Writing is a journey, both imaginary and physical. My first book took me to the Arctic to 'catch the colours' of the Northern Lights. Then I hunkered down to catch the wind-blown voices of polar explorers on Shackleton's 1914-17 Endurance expedition. More recently I'm obsessed by space: the race, the rockets, the final frontier.

Hear a BBC Radio Leicester interview about my space poetry at: http://www.bbc.co.uk/programmes/p03wfpyp
Explore my digital narrrative PHILAE'S BOOK OF HOURS, published by the European Space Agency, at:
https://rosetta-art-tribute.tumblr.com/post/144241709712/siobhan-logan-philaes-book-of-hours

My prose-poetry collections FIREBRIDGE TO SKYSHORE
and MAD, HOPELESS & POSSIBLE are both published by Original Plus Press at:
http://thesamsmith.webs.com/originalpluschapbooks.htm

Contact me for signed copies or bookings at:
https://twitter.com/siobsi


About Me

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Leicester, East Midlands
As a storyteller, my work crosses boundaries of myth, science, history and spoken word. It has been presented in the British Science Museum, Ledbury Poetry Festival, National Space Centre and the European Space Agency website. In 2014 I ran a digital residency on WW1 for 14-18NOW and Writing East Midlands. I teach Creative Writing at De Montfort University and have experience of leading school events, workshop tuition and mentoring.

Wednesday, 29 December 2010

Listening for Ice

While the post-Christmas thaw sets in here with its slush and grey skies, I've been hibernating in a corner of Antarctica. Mornings huddled over my Shackleton poems, wrestling sea leopards, hauling boats across hummocks, listening to the sounds of ice pressure and Emperor Penguins. Sometimes I don't even make it out of my pyjamas. The opportunity to fully immerse myself in this alien landscape, in the detail of the story, is too precious to squander.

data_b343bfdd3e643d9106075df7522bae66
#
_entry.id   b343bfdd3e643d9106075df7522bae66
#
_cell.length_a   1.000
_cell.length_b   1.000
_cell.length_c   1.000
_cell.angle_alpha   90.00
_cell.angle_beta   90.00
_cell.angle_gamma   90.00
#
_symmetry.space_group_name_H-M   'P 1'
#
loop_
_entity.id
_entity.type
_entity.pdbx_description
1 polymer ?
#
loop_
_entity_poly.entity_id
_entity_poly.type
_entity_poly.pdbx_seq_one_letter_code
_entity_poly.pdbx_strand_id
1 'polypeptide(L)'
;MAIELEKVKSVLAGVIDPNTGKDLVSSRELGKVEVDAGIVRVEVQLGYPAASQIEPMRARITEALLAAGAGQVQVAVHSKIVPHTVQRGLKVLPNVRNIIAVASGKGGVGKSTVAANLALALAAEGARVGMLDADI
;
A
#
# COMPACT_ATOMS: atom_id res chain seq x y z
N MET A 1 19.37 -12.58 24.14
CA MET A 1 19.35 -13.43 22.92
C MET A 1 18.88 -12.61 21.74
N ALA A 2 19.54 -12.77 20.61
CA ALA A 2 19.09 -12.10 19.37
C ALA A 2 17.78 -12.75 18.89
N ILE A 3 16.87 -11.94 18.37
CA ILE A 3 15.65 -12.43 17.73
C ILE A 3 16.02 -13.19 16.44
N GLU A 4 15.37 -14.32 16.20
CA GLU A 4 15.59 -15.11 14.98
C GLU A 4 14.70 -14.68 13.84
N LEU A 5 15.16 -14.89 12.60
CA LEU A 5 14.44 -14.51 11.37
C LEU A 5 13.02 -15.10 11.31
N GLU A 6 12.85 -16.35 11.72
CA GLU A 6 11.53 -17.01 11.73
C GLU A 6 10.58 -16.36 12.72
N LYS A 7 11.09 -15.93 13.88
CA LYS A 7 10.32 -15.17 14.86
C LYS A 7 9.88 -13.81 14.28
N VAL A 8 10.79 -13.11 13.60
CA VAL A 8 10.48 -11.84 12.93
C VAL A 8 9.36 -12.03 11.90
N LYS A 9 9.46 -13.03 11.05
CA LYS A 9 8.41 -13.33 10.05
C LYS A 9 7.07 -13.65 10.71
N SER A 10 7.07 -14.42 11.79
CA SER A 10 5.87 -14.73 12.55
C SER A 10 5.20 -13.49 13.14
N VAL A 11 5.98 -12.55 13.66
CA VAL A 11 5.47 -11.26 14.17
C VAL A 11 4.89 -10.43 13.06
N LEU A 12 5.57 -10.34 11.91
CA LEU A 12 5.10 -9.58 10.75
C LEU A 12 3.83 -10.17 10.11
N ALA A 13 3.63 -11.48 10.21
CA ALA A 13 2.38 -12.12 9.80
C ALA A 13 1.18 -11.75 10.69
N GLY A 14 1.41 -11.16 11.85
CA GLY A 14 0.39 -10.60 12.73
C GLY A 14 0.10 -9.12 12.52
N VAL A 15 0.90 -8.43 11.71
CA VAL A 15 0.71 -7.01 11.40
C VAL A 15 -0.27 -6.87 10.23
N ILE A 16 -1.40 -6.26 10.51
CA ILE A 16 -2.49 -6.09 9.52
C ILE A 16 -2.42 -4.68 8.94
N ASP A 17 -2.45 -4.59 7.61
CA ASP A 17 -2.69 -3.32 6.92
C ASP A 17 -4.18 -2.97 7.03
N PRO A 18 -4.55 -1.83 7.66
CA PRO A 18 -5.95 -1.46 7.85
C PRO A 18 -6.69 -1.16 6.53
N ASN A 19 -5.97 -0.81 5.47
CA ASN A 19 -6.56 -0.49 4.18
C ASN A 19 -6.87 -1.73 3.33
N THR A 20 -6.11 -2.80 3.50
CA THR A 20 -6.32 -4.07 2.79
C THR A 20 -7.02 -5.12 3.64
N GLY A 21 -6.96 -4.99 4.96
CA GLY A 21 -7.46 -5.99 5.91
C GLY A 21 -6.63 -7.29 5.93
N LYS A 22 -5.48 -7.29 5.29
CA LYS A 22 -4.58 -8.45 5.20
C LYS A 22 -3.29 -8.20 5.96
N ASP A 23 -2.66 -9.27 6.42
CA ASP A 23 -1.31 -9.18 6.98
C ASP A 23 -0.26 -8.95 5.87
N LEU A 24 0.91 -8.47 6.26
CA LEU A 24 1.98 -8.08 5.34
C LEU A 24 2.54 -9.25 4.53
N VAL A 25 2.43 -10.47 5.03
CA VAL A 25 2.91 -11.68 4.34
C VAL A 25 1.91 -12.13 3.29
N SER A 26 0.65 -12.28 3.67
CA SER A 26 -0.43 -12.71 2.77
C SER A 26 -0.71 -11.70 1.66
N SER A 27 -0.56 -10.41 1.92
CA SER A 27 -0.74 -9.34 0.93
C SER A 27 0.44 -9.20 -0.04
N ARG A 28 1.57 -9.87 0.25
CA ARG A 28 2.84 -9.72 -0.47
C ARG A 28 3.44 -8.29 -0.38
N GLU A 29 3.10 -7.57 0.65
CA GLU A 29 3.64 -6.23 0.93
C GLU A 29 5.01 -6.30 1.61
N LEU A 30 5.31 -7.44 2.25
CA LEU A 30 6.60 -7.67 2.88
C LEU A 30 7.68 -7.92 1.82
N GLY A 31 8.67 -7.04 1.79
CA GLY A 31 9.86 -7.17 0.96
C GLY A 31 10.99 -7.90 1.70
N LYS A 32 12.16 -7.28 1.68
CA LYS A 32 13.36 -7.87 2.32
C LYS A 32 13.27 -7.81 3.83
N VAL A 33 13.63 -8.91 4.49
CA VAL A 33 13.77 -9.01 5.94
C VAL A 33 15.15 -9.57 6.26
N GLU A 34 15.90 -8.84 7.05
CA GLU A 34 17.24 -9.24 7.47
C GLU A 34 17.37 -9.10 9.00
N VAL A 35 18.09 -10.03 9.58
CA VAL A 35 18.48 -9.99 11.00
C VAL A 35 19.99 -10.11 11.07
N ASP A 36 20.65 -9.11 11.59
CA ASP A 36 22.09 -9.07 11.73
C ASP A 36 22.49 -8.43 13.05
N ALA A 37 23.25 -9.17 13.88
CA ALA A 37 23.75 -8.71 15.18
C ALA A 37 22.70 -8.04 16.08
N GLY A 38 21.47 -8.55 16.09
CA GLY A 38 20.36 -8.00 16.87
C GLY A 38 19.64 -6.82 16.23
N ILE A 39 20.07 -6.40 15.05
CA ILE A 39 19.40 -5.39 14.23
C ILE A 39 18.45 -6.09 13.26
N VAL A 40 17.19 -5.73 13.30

Progress north is good so far. A dozen poems more or less edited, three new ones bashed out to plug some gaps in the narrative. Because it's all about story, this sequence - a staggering tale of 28 men drifting backwards and forwards in the pack ice while another party of 10 braved the worst conditions of the continent to lay food depots for an Imperial Transcontinental expedition that literally never got off the ground. The kind of winter tale you can really lose yourself in.

This afternoon, I'm checking out the scavenging habits of skuas, the blow-holes of killer whales and terms for ships's parts and ice-bergs. Binnacle for instance; and growlers, bergie-bits and brash ice. These words lend a particular texture and even music to the poems. I'm also trying to channel voices that might convey the story from within that tight-bound group of men. My sources, books and films, carry lots of extracts from the diaries that men were required to fill for the expedition. Shackleton was a consummate storyteller as well as a master of the psychology of survival.


And now that the sequence of around two dozen poems is firming up, I'm starting to think that I'd like to try them out for performance. A reading at the very least - hopefully with some pictures and context. Shake out the pages, open up those voices and see how the tale hangs together. Something to aim for in the New Year - we'll see. For now, I'm hunkered down in my tent with the prospect of blubber and dog pemmican for tea. I may be some time ...

1 comment:

  1. So many words that are new to me: I'm intrigued and looking forward to hearing more Antarctica poems!

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